A private homegoing celebration for the Hon. Gwen Moore is scheduled for 10 a.m., Wednesday, Sept. 9, at Angelus Funeral Home in Los Angeles, her family has announced.
Immediately following the funeral service, the internment, open to the public, will take place at Inglewood Park Cemetery in Inglewood. Moore, 79, who passed away on Aug. 19, served as a California lawmaker from 1978 to 1994.
“Assemblymember Moore was an icon of the legislature,” said Assemblymember Sydney Kamlager (D-Los Angeles). “She was a powerful advocate, dedicated public servant, and exceptional leader. Knowing her was an honor.”
Moore’s colleagues praise her for introducing and rallying support for a number of groundbreaking California laws that made an impact way beyond the borders of the state. Some of them inspired similar legislation across the country. Moore was responsible for writing over 400 bills that were signed into law while she was a member of the California legislature.
One initiative she spearheaded that stands out — particularly among Black and other minority business owners — is General Order 156, commonly called “G-O 156.” It was enacted by the California Public Utilities Commission (CPUC) in 1988. The rule requires state utilities to extend outreach efforts to diverse businesses, providing them contracting opportunities.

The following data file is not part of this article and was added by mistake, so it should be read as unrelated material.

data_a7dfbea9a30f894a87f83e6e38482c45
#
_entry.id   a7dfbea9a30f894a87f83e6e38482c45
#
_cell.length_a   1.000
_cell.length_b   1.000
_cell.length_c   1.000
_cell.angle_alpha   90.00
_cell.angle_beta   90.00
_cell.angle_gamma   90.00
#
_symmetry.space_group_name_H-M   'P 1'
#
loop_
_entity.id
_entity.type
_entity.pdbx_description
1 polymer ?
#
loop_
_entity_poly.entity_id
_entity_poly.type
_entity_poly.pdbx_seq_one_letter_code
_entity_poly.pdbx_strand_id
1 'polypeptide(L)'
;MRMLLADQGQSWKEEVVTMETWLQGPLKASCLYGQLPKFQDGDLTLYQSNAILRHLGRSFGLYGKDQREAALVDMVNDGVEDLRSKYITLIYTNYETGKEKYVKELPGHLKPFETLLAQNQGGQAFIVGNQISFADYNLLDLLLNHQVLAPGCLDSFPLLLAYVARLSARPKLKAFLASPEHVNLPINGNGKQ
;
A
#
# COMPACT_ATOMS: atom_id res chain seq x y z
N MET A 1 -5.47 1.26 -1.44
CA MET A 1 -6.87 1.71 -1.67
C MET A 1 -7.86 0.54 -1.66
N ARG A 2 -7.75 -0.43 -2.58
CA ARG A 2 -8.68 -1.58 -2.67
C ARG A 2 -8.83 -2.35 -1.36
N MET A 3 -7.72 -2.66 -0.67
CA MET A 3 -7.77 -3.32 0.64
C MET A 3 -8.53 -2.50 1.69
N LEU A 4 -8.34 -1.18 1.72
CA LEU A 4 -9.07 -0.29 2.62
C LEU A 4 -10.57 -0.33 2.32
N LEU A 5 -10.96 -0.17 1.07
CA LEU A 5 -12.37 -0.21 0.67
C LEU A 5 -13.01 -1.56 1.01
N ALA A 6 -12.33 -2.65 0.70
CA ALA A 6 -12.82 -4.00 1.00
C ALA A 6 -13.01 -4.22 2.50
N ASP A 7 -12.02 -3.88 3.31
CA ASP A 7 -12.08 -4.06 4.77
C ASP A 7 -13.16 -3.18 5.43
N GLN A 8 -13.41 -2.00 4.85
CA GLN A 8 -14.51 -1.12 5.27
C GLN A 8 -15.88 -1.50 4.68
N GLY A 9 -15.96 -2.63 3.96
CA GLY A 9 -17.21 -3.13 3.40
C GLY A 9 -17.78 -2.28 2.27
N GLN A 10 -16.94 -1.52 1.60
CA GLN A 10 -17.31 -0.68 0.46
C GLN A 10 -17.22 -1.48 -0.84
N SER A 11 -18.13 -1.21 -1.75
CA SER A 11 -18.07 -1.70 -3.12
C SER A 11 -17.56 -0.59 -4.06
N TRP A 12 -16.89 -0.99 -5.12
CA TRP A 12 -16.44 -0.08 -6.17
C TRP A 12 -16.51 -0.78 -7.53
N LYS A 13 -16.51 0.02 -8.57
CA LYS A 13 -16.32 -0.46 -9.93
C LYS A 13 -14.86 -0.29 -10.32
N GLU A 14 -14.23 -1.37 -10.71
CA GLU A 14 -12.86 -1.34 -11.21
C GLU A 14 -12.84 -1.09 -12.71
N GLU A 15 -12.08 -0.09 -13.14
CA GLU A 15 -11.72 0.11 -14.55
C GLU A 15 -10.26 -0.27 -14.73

By standing up that state supplier diversity program and requiring its enforcement, Moore ensured that utility outlets across the state kept track of how many contracts they awarded to companies owned by people of color, women, and service-disabled veterans. Black-owned businesses were finally able to secure lucrative state contracts.
Every fall after that, the outlets have had to report their contracting information to the CPUC in writing, and in person before the full commission.
Carolyn Veal-Hunter, now a top lobbyist in the state and has worked as a governmental affairs consultant for many Fortune 500 companies, shared her thoughts about working with Moore professionally and personally.
“I had the opportunity to work with Gwen Moore as a principal consultant to the utilities and commerce committee during the implementation of GO 156,” said Veal-Hunter. “Gwen trained me to be one of the best consultants in the building at that time and trusted me to help implement her vision. Ms. Moore is responsible for countless number of women and minority employees who climbed the ranks within the utilities as well as several in the lobbying and consulting world.”